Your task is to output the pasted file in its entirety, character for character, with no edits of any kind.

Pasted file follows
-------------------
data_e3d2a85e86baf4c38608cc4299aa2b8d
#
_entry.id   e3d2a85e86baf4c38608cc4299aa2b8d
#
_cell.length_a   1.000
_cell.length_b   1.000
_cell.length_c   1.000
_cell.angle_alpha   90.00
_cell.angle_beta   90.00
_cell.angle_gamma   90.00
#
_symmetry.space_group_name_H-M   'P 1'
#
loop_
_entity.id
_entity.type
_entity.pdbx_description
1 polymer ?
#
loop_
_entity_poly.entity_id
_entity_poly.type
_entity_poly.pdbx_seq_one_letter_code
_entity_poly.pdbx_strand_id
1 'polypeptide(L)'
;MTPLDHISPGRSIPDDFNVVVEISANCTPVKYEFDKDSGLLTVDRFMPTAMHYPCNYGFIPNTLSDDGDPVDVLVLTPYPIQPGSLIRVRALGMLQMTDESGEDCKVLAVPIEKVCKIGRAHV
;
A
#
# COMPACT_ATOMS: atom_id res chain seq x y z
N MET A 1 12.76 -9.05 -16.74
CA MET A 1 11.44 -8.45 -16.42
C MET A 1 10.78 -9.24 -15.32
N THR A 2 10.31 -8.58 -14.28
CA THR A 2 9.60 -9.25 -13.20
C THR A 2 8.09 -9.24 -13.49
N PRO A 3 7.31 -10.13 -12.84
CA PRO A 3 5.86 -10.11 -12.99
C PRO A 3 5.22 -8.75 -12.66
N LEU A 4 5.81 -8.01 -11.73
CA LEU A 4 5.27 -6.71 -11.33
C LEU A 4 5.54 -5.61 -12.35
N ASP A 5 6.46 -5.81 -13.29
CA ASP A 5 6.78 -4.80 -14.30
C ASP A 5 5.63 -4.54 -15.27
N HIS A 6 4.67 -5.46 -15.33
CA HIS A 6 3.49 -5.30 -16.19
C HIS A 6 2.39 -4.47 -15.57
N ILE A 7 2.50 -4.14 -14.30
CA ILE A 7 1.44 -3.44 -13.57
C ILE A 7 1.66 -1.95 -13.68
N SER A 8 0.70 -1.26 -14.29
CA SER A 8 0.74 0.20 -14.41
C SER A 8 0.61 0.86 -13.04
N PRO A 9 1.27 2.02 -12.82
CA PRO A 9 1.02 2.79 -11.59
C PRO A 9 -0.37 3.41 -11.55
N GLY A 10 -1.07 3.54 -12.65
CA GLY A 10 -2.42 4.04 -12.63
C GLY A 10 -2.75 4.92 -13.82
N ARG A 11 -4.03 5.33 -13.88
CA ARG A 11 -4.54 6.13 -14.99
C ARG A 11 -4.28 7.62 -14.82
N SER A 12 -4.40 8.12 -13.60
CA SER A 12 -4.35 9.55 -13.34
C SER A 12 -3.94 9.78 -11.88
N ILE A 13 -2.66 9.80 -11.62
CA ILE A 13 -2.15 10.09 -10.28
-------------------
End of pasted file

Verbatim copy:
data_e3d2a85e86baf4c38608cc4299aa2b8d
#
_entry.id   e3d2a85e86baf4c38608cc4299aa2b8d
#
_cell.length_a   1.000
_cell.length_b   1.000
_cell.length_c   1.000
_cell.angle_alpha   90.00
_cell.angle_beta   90.00
_cell.angle_gamma   90.00
#
_symmetry.space_group_name_H-M   'P 1'
#
loop_
_entity.id
_entity.type
_entity.pdbx_description
1 polymer ?
#
loop_
_entity_poly.entity_id
_entity_poly.type
_entity_poly.pdbx_seq_one_letter_code
_entity_poly.pdbx_strand_id
1 'polypeptide(L)'
;MTPLDHISPGRSIPDDFNVVVEISANCTPVKYEFDKDSGLLTVDRFMPTAMHYPCNYGFIPNTLSDDGDPVDVLVLTPYPIQPGSLIRVRALGMLQMTDESGEDCKVLAVPIEKVCKIGRAHV
;
A
#
# COMPACT_ATOMS: atom_id res chain seq x y z
N MET A 1 12.76 -9.05 -16.74
CA MET A 1 11.44 -8.45 -16.42
C MET A 1 10.78 -9.24 -15.32
N THR A 2 10.31 -8.58 -14.28
CA THR A 2 9.60 -9.25 -13.20
C THR A 2 8.09 -9.24 -13.49
N PRO A 3 7.31 -10.13 -12.84
CA PRO A 3 5.86 -10.11 -12.99
C PRO A 3 5.22 -8.75 -12.66
N LEU A 4 5.81 -8.01 -11.73
CA LEU A 4 5.27 -6.71 -11.33
C LEU A 4 5.54 -5.61 -12.35
N ASP A 5 6.46 -5.81 -13.29
CA ASP A 5 6.78 -4.80 -14.30
C ASP A 5 5.63 -4.54 -15.27
N HIS A 6 4.67 -5.46 -15.33
CA HIS A 6 3.49 -5.30 -16.19
C HIS A 6 2.39 -4.47 -15.57
N ILE A 7 2.50 -4.14 -14.30
CA ILE A 7 1.44 -3.44 -13.57
C ILE A 7 1.66 -1.95 -13.68
N SER A 8 0.70 -1.26 -14.29
CA SER A 8 0.74 0.20 -14.41
C SER A 8 0.61 0.86 -13.04
N PRO A 9 1.27 2.02 -12.82
CA PRO A 9 1.02 2.79 -11.59
C PRO A 9 -0.37 3.41 -11.55
N GLY A 10 -1.07 3.54 -12.65
CA GLY A 10 -2.42 4.04 -12.63
C GLY A 10 -2.75 4.92 -13.82
N ARG A 11 -4.03 5.33 -13.88
CA ARG A 11 -4.54 6.13 -14.99
C ARG A 11 -4.28 7.62 -14.82
N SER A 12 -4.40 8.12 -13.60
CA SER A 12 -4.35 9.55 -13.34
C SER A 12 -3.94 9.78 -11.88
N ILE A 13 -2.66 9.80 -11.62
CA ILE A 13 -2.15 10.09 -10.28